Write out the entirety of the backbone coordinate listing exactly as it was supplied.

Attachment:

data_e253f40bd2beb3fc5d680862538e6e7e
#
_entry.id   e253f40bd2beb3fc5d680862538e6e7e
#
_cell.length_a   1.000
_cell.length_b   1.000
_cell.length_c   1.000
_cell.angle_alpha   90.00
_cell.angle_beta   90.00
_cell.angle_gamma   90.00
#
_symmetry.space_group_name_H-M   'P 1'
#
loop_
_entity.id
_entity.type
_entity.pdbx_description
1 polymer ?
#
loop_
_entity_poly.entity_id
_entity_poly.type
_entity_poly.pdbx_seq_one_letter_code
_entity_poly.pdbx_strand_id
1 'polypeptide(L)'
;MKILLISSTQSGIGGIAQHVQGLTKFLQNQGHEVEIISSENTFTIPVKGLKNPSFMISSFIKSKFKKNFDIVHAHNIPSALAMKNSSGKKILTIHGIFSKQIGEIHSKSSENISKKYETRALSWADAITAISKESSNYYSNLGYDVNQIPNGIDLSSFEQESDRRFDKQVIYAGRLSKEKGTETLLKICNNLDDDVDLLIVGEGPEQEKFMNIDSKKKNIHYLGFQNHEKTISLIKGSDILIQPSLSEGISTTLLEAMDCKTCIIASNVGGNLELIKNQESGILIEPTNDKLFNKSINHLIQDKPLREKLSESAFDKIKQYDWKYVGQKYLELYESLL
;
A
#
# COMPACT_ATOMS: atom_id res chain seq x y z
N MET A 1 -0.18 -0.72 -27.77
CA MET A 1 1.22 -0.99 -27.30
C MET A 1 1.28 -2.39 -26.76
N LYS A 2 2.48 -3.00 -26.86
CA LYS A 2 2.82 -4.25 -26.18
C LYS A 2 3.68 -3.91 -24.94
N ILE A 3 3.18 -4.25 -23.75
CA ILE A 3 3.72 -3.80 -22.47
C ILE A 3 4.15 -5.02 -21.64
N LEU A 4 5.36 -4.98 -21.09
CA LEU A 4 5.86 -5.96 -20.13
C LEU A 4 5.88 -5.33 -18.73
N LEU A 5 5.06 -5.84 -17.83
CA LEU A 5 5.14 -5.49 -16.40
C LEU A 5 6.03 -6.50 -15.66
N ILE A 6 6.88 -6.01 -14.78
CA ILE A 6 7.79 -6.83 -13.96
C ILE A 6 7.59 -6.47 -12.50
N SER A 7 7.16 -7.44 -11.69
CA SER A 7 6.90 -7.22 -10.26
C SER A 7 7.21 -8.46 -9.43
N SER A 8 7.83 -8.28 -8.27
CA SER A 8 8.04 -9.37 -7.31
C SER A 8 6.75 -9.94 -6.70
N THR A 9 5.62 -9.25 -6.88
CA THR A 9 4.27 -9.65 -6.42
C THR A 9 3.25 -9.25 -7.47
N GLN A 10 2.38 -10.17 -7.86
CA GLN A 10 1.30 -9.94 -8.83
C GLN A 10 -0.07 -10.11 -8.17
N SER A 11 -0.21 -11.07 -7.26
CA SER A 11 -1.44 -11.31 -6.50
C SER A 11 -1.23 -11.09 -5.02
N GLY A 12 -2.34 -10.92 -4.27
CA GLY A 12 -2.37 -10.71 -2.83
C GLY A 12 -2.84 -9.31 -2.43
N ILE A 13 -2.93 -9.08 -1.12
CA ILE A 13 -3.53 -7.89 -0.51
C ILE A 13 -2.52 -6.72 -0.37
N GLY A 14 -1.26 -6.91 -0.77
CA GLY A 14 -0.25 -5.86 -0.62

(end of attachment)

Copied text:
data_e253f40bd2beb3fc5d680862538e6e7e
#
_entry.id   e253f40bd2beb3fc5d680862538e6e7e
#
_cell.length_a   1.000
_cell.length_b   1.000
_cell.length_c   1.000
_cell.angle_alpha   90.00
_cell.angle_beta   90.00
_cell.angle_gamma   90.00
#
_symmetry.space_group_name_H-M   'P 1'
#
loop_
_entity.id
_entity.type
_entity.pdbx_description
1 polymer ?
#
loop_
_entity_poly.entity_id
_entity_poly.type
_entity_poly.pdbx_seq_one_letter_code
_entity_poly.pdbx_strand_id
1 'polypeptide(L)'
;MKILLISSTQSGIGGIAQHVQGLTKFLQNQGHEVEIISSENTFTIPVKGLKNPSFMISSFIKSKFKKNFDIVHAHNIPSALAMKNSSGKKILTIHGIFSKQIGEIHSKSSENISKKYETRALSWADAITAISKESSNYYSNLGYDVNQIPNGIDLSSFEQESDRRFDKQVIYAGRLSKEKGTETLLKICNNLDDDVDLLIVGEGPEQEKFMNIDSKKKNIHYLGFQNHEKTISLIKGSDILIQPSLSEGISTTLLEAMDCKTCIIASNVGGNLELIKNQESGILIEPTNDKLFNKSINHLIQDKPLREKLSESAFDKIKQYDWKYVGQKYLELYESLL
;
A
#
# COMPACT_ATOMS: atom_id res chain seq x y z
N MET A 1 -0.18 -0.72 -27.77
CA MET A 1 1.22 -0.99 -27.30
C MET A 1 1.28 -2.39 -26.76
N LYS A 2 2.48 -3.00 -26.86
CA LYS A 2 2.82 -4.25 -26.18
C LYS A 2 3.68 -3.91 -24.94
N ILE A 3 3.18 -4.25 -23.75
CA ILE A 3 3.72 -3.80 -22.47
C ILE A 3 4.15 -5.02 -21.64
N LEU A 4 5.36 -4.98 -21.09
CA LEU A 4 5.86 -5.96 -20.13
C LEU A 4 5.88 -5.33 -18.73
N LEU A 5 5.06 -5.84 -17.83
CA LEU A 5 5.14 -5.49 -16.40
C LEU A 5 6.03 -6.50 -15.66
N ILE A 6 6.88 -6.01 -14.78
CA ILE A 6 7.79 -6.83 -13.96
C ILE A 6 7.59 -6.47 -12.50
N SER A 7 7.16 -7.44 -11.69
CA SER A 7 6.90 -7.22 -10.26
C SER A 7 7.21 -8.46 -9.43
N SER A 8 7.83 -8.28 -8.27
CA SER A 8 8.04 -9.37 -7.31
C SER A 8 6.75 -9.94 -6.70
N THR A 9 5.62 -9.25 -6.88
CA THR A 9 4.27 -9.65 -6.42
C THR A 9 3.25 -9.25 -7.47
N GLN A 10 2.38 -10.17 -7.86
CA GLN A 10 1.30 -9.94 -8.83
C GLN A 10 -0.07 -10.11 -8.17
N SER A 11 -0.21 -11.07 -7.26
CA SER A 11 -1.44 -11.31 -6.50
C SER A 11 -1.23 -11.09 -5.02
N GLY A 12 -2.34 -10.92 -4.27
CA GLY A 12 -2.37 -10.71 -2.83
C GLY A 12 -2.84 -9.31 -2.43
N ILE A 13 -2.93 -9.08 -1.12
CA ILE A 13 -3.53 -7.89 -0.51
C ILE A 13 -2.52 -6.72 -0.37
N GLY A 14 -1.26 -6.91 -0.77
CA GLY A 14 -0.25 -5.86 -0.62